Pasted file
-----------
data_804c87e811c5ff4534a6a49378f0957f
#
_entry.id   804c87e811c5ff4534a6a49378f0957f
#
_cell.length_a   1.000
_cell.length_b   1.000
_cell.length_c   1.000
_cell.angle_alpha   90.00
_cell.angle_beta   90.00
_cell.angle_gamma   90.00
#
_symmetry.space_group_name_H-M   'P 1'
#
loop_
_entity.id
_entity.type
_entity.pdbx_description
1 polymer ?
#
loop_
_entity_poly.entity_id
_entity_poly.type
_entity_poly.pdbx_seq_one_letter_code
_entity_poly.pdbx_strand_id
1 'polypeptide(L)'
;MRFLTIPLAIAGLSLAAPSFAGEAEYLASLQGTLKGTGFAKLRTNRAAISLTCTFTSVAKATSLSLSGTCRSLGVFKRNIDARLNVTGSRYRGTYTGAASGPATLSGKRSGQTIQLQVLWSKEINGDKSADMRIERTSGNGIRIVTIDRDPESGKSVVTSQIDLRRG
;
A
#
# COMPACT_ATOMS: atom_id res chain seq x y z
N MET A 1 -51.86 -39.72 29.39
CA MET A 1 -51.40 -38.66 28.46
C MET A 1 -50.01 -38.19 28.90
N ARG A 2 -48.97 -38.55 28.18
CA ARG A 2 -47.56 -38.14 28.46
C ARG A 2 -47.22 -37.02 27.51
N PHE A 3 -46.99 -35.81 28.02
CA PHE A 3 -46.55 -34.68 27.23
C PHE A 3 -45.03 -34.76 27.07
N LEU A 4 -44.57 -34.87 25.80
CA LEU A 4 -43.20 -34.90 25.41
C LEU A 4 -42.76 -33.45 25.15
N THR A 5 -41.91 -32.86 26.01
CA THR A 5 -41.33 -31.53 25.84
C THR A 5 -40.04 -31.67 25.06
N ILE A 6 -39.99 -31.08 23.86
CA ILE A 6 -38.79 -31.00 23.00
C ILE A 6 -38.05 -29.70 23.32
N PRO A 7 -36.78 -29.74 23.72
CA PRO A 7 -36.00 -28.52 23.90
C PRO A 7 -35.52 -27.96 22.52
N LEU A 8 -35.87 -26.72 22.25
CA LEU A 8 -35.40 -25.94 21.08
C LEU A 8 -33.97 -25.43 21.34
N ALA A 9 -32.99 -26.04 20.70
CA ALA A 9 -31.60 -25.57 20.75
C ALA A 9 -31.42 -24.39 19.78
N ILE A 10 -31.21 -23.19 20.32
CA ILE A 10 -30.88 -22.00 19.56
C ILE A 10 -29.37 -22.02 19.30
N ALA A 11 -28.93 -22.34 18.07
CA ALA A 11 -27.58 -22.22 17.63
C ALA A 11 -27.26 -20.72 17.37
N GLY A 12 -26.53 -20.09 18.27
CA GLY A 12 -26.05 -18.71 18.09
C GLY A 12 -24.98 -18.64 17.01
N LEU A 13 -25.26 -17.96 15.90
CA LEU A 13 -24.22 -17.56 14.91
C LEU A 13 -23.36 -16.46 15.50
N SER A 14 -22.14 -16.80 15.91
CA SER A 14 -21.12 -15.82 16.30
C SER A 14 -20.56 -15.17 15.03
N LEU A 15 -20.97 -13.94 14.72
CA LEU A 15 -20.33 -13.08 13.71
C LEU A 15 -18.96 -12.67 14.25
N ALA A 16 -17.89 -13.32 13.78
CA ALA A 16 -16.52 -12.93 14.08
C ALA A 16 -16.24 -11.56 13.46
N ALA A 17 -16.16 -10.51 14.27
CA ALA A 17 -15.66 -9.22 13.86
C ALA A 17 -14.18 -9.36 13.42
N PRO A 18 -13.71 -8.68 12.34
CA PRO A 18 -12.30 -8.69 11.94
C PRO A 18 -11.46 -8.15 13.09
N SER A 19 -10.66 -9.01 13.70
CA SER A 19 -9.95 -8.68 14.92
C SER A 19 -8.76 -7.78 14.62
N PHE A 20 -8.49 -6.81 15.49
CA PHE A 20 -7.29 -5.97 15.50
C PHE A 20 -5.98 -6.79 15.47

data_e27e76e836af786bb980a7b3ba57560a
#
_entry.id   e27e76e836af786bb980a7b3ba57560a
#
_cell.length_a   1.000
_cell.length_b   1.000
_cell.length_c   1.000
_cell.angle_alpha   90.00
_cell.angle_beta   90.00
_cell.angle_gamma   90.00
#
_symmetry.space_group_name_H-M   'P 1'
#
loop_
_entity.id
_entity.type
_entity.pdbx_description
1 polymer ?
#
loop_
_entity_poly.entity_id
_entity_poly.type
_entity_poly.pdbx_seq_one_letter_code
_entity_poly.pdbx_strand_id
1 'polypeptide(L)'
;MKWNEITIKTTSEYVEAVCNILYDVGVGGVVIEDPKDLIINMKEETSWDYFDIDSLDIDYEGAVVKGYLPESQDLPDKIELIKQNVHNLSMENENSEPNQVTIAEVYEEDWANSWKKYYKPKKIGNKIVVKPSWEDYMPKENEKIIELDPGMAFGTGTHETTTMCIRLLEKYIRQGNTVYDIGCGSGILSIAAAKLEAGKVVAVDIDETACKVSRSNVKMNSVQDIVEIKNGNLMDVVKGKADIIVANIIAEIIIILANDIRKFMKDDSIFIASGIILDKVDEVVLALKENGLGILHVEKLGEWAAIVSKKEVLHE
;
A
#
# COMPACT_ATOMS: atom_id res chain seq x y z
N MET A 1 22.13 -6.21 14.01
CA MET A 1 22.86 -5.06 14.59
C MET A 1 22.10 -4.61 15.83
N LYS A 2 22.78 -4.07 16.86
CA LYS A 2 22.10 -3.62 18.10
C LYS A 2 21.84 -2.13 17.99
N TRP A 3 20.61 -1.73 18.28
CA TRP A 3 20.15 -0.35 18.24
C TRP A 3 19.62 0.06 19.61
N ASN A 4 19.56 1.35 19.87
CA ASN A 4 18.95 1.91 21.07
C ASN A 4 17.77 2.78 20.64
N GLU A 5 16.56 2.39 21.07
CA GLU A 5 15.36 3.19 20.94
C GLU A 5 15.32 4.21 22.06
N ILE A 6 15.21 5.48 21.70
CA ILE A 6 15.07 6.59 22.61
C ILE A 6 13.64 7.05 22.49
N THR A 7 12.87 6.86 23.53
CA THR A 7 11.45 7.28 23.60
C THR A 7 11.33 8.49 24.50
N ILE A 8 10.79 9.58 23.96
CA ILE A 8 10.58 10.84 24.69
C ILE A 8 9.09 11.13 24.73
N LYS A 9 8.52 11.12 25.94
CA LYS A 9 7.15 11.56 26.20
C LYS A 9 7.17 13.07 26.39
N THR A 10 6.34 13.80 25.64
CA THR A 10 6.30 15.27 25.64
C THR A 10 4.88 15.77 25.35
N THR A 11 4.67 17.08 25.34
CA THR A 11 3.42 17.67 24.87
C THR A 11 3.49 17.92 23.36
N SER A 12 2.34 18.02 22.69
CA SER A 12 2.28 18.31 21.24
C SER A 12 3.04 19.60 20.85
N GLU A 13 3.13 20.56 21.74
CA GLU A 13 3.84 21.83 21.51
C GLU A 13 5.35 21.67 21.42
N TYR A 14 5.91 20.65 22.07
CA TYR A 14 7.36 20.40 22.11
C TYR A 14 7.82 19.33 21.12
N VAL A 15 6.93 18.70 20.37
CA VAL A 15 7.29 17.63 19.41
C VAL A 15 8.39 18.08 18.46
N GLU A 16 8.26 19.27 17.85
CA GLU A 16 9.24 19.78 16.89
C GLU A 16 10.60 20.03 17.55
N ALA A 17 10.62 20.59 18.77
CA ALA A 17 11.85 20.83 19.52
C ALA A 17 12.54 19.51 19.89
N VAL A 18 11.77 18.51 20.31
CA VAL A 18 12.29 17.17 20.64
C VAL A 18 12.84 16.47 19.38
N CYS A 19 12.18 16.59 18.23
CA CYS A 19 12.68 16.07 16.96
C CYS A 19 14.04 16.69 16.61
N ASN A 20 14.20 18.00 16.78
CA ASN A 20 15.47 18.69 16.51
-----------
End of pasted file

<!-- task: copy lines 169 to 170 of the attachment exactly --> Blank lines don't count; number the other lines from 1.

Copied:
N ALA A 17 10.62 20.59 18.77
CA ALA A 17 11.85 20.83 19.52